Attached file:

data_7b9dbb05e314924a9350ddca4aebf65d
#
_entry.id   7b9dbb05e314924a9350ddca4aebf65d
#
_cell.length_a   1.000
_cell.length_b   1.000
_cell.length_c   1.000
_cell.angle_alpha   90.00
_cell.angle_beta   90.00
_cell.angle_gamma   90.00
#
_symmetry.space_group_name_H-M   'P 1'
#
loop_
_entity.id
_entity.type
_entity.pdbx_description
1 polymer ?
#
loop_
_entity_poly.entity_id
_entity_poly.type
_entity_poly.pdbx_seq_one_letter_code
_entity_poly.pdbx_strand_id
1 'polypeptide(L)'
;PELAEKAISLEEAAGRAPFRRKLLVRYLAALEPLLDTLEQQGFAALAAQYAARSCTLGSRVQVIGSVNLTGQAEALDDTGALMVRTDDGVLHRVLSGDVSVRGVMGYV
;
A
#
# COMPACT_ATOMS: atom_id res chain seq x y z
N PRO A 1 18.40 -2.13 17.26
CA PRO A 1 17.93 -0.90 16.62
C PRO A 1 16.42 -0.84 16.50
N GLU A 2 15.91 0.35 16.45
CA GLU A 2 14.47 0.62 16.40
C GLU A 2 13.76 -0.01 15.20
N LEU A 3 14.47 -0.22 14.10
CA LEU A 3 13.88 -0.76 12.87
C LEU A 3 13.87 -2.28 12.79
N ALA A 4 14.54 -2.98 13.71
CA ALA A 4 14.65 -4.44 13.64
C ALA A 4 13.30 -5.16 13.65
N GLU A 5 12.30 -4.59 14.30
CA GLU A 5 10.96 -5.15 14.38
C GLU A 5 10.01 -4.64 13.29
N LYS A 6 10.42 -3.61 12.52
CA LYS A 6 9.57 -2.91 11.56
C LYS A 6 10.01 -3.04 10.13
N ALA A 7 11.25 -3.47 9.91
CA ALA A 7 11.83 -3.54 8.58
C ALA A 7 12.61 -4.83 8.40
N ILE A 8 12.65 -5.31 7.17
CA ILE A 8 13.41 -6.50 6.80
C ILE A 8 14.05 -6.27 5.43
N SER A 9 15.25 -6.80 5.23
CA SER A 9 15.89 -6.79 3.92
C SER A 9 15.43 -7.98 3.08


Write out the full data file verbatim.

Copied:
data_7b9dbb05e314924a9350ddca4aebf65d
#
_entry.id   7b9dbb05e314924a9350ddca4aebf65d
#
_cell.length_a   1.000
_cell.length_b   1.000
_cell.length_c   1.000
_cell.angle_alpha   90.00
_cell.angle_beta   90.00
_cell.angle_gamma   90.00
#
_symmetry.space_group_name_H-M   'P 1'
#
loop_
_entity.id
_entity.type
_entity.pdbx_description
1 polymer ?
#
loop_
_entity_poly.entity_id
_entity_poly.type
_entity_poly.pdbx_seq_one_letter_code
_entity_poly.pdbx_strand_id
1 'polypeptide(L)'
;PELAEKAISLEEAAGRAPFRRKLLVRYLAALEPLLDTLEQQGFAALAAQYAARSCTLGSRVQVIGSVNLTGQAEALDDTGALMVRTDDGVLHRVLSGDVSVRGVMGYV
;
A
#
# COMPACT_ATOMS: atom_id res chain seq x y z
N PRO A 1 18.40 -2.13 17.26
CA PRO A 1 17.93 -0.90 16.62
C PRO A 1 16.42 -0.84 16.50
N GLU A 2 15.91 0.35 16.45
CA GLU A 2 14.47 0.62 16.40
C GLU A 2 13.76 -0.01 15.20
N LEU A 3 14.47 -0.22 14.10
CA LEU A 3 13.88 -0.76 12.87
C LEU A 3 13.87 -2.28 12.79
N ALA A 4 14.54 -2.98 13.71
CA ALA A 4 14.65 -4.44 13.64
C ALA A 4 13.30 -5.16 13.65
N GLU A 5 12.30 -4.59 14.30
CA GLU A 5 10.96 -5.15 14.38
C GLU A 5 10.01 -4.64 13.29
N LYS A 6 10.42 -3.61 12.52
CA LYS A 6 9.57 -2.91 11.56
C LYS A 6 10.01 -3.04 10.13
N ALA A 7 11.25 -3.47 9.91
CA ALA A 7 11.83 -3.54 8.58
C ALA A 7 12.61 -4.83 8.40
N ILE A 8 12.65 -5.31 7.17
CA ILE A 8 13.41 -6.50 6.80
C ILE A 8 14.05 -6.27 5.43
N SER A 9 15.25 -6.80 5.23
CA SER A 9 15.89 -6.79 3.92
C SER A 9 15.43 -7.98 3.08